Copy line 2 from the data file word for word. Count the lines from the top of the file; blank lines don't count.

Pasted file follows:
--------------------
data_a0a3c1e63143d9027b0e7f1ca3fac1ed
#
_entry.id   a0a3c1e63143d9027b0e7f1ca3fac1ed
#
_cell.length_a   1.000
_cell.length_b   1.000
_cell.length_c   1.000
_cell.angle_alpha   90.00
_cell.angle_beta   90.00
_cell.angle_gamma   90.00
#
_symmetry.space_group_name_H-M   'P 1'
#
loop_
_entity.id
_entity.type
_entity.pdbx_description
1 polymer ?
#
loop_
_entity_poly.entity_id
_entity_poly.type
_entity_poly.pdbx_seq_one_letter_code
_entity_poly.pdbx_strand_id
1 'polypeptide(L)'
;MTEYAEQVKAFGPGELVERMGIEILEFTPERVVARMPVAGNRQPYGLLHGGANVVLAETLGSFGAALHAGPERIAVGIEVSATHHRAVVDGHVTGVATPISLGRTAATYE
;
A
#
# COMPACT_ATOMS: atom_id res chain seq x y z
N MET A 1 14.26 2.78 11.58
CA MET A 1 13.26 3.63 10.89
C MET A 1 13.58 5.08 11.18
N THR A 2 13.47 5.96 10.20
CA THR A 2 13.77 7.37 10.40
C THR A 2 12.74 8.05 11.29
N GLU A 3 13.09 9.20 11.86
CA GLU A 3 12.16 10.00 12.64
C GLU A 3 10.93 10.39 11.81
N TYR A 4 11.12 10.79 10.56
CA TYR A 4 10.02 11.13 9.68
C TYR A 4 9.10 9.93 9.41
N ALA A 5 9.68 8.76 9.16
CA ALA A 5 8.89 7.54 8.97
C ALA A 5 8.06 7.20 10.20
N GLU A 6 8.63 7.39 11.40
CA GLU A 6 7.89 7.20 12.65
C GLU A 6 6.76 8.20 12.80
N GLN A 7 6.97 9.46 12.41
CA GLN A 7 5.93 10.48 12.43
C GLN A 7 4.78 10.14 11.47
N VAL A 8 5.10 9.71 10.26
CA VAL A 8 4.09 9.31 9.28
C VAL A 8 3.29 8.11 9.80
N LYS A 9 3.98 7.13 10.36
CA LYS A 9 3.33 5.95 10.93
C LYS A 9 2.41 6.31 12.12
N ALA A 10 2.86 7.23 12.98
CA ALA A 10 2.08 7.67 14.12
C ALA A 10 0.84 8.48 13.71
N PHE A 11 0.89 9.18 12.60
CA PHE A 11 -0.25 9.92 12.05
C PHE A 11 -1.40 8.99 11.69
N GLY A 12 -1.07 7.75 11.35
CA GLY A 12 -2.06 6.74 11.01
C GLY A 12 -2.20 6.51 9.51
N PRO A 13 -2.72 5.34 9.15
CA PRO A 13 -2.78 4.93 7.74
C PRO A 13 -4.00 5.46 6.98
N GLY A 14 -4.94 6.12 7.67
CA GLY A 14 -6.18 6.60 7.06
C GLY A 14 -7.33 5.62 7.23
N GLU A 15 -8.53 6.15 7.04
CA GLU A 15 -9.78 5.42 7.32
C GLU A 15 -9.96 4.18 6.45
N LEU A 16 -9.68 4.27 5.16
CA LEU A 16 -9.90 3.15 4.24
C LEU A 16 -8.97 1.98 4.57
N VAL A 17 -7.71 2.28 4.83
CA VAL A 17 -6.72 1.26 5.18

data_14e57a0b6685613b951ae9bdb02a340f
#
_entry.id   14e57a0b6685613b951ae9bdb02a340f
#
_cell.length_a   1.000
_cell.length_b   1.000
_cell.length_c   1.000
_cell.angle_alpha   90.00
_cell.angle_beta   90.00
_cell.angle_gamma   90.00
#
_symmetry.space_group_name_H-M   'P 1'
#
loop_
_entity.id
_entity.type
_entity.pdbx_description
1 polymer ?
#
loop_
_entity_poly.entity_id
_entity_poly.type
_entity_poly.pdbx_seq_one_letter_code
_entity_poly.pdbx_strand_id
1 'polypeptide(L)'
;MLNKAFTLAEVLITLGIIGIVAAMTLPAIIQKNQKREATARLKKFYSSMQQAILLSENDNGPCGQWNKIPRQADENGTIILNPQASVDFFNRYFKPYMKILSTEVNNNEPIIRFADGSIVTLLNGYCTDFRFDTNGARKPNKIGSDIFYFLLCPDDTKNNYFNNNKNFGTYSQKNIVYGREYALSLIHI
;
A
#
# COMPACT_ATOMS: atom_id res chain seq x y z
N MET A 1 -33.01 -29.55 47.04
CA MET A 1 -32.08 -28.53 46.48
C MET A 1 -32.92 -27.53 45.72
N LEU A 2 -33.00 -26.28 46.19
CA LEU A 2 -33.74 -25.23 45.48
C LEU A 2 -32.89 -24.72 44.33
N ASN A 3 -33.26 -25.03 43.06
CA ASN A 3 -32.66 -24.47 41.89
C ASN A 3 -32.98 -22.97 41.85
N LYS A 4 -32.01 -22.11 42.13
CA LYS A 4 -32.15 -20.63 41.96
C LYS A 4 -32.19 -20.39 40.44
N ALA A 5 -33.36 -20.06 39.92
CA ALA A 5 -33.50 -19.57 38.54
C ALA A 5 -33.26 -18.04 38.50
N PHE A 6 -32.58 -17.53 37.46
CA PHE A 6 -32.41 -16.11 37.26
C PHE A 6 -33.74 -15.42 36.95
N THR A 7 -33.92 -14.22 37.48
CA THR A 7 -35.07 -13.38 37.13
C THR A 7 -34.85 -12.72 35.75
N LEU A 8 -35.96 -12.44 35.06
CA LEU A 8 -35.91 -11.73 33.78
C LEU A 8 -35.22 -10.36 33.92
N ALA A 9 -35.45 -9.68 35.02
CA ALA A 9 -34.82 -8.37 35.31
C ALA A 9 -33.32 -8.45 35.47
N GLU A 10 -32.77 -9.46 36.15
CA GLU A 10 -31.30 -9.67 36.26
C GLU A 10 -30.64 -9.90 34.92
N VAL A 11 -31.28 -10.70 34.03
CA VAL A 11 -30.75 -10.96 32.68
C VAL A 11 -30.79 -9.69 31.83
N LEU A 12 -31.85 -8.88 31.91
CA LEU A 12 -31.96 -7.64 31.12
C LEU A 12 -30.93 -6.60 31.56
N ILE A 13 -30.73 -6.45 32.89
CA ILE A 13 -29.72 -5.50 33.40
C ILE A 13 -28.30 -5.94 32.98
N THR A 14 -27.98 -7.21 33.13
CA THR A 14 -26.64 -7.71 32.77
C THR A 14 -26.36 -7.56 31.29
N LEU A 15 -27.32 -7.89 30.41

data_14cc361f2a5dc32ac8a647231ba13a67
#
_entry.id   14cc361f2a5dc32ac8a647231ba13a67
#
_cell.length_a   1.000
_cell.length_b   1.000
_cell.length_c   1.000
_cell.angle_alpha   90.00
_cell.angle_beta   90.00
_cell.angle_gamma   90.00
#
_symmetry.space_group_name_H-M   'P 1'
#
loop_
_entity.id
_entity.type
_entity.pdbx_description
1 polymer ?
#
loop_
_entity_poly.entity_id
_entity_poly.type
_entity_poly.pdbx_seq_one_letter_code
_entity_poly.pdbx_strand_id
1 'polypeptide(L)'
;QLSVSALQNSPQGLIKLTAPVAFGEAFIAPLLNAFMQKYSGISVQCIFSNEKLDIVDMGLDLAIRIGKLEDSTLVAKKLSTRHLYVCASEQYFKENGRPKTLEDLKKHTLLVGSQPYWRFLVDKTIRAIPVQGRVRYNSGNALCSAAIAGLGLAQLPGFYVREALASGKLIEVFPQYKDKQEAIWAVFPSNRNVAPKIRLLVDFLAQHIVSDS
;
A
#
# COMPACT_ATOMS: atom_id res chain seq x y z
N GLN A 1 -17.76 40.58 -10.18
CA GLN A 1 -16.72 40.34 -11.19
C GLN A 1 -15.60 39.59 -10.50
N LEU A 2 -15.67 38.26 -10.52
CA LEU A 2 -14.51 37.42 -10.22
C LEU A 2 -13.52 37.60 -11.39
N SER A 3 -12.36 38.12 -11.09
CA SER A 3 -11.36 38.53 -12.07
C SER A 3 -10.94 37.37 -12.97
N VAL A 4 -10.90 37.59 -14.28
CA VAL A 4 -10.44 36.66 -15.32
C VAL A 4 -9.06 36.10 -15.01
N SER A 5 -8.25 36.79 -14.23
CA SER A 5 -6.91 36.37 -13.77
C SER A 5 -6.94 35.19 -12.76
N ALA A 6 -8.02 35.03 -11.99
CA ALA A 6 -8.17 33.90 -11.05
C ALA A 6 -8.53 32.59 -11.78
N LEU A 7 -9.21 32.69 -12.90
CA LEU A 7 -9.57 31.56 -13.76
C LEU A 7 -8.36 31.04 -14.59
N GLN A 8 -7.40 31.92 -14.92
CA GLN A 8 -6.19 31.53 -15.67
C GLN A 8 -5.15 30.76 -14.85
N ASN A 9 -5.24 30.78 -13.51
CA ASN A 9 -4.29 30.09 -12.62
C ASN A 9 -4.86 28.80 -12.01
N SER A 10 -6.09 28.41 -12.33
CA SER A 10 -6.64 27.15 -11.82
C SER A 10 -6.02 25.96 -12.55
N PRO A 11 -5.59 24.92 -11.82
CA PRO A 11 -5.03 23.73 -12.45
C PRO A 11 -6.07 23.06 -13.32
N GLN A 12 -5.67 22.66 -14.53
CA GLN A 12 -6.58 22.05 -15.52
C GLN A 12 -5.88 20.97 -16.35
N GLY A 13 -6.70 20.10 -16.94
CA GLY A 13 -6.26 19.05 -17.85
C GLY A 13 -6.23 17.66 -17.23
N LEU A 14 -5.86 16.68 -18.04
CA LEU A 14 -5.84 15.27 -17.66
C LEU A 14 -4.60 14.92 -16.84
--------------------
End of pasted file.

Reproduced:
#